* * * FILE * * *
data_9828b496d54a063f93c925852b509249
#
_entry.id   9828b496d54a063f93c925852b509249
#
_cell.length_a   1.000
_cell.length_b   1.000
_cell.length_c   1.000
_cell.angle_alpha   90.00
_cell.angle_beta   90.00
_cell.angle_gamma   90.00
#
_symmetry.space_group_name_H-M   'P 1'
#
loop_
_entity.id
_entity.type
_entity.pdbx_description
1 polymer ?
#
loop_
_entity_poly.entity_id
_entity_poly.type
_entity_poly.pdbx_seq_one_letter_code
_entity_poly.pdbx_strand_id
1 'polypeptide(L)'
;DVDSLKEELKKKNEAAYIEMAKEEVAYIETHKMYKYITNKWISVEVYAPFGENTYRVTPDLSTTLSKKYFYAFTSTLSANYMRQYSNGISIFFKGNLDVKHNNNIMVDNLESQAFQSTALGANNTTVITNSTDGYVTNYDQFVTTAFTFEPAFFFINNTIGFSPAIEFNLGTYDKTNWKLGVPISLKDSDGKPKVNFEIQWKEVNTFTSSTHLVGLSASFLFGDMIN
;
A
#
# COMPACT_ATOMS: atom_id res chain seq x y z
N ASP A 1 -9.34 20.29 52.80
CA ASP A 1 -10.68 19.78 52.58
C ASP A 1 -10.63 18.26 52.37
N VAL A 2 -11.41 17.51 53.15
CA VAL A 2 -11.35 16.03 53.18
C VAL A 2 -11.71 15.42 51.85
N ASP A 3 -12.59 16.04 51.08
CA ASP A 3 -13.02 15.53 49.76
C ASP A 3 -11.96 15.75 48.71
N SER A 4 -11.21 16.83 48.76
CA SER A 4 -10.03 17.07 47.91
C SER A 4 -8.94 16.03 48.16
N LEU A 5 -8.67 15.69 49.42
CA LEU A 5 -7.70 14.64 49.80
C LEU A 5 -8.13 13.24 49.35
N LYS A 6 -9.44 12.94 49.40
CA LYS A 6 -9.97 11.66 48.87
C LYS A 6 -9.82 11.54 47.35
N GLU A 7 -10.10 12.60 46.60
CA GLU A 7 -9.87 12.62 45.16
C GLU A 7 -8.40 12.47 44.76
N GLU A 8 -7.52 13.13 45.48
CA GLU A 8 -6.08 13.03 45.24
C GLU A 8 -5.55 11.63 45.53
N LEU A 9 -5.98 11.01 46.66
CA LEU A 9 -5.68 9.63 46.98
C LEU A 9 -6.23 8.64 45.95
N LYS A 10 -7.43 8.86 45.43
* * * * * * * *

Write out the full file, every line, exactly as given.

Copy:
data_9828b496d54a063f93c925852b509249
#
_entry.id   9828b496d54a063f93c925852b509249
#
_cell.length_a   1.000
_cell.length_b   1.000
_cell.length_c   1.000
_cell.angle_alpha   90.00
_cell.angle_beta   90.00
_cell.angle_gamma   90.00
#
_symmetry.space_group_name_H-M   'P 1'
#
loop_
_entity.id
_entity.type
_entity.pdbx_description
1 polymer ?
#
loop_
_entity_poly.entity_id
_entity_poly.type
_entity_poly.pdbx_seq_one_letter_code
_entity_poly.pdbx_strand_id
1 'polypeptide(L)'
;DVDSLKEELKKKNEAAYIEMAKEEVAYIETHKMYKYITNKWISVEVYAPFGENTYRVTPDLSTTLSKKYFYAFTSTLSANYMRQYSNGISIFFKGNLDVKHNNNIMVDNLESQAFQSTALGANNTTVITNSTDGYVTNYDQFVTTAFTFEPAFFFINNTIGFSPAIEFNLGTYDKTNWKLGVPISLKDSDGKPKVNFEIQWKEVNTFTSSTHLVGLSASFLFGDMIN
;
A
#
# COMPACT_ATOMS: atom_id res chain seq x y z
N ASP A 1 -9.34 20.29 52.80
CA ASP A 1 -10.68 19.78 52.58
C ASP A 1 -10.63 18.26 52.37
N VAL A 2 -11.41 17.51 53.15
CA VAL A 2 -11.35 16.03 53.18
C VAL A 2 -11.71 15.42 51.85
N ASP A 3 -12.59 16.04 51.08
CA ASP A 3 -13.02 15.53 49.76
C ASP A 3 -11.96 15.75 48.71
N SER A 4 -11.21 16.83 48.76
CA SER A 4 -10.03 17.07 47.91
C SER A 4 -8.94 16.03 48.16
N LEU A 5 -8.67 15.69 49.42
CA LEU A 5 -7.70 14.64 49.80
C LEU A 5 -8.13 13.24 49.35
N LYS A 6 -9.44 12.94 49.40
CA LYS A 6 -9.97 11.66 48.87
C LYS A 6 -9.82 11.54 47.35
N GLU A 7 -10.10 12.60 46.60
CA GLU A 7 -9.87 12.62 45.16
C GLU A 7 -8.40 12.47 44.76
N GLU A 8 -7.52 13.13 45.48
CA GLU A 8 -6.08 13.03 45.24
C GLU A 8 -5.55 11.63 45.53
N LEU A 9 -5.98 11.01 46.66
CA LEU A 9 -5.68 9.63 46.98
C LEU A 9 -6.23 8.64 45.95
N LYS A 10 -7.43 8.86 45.43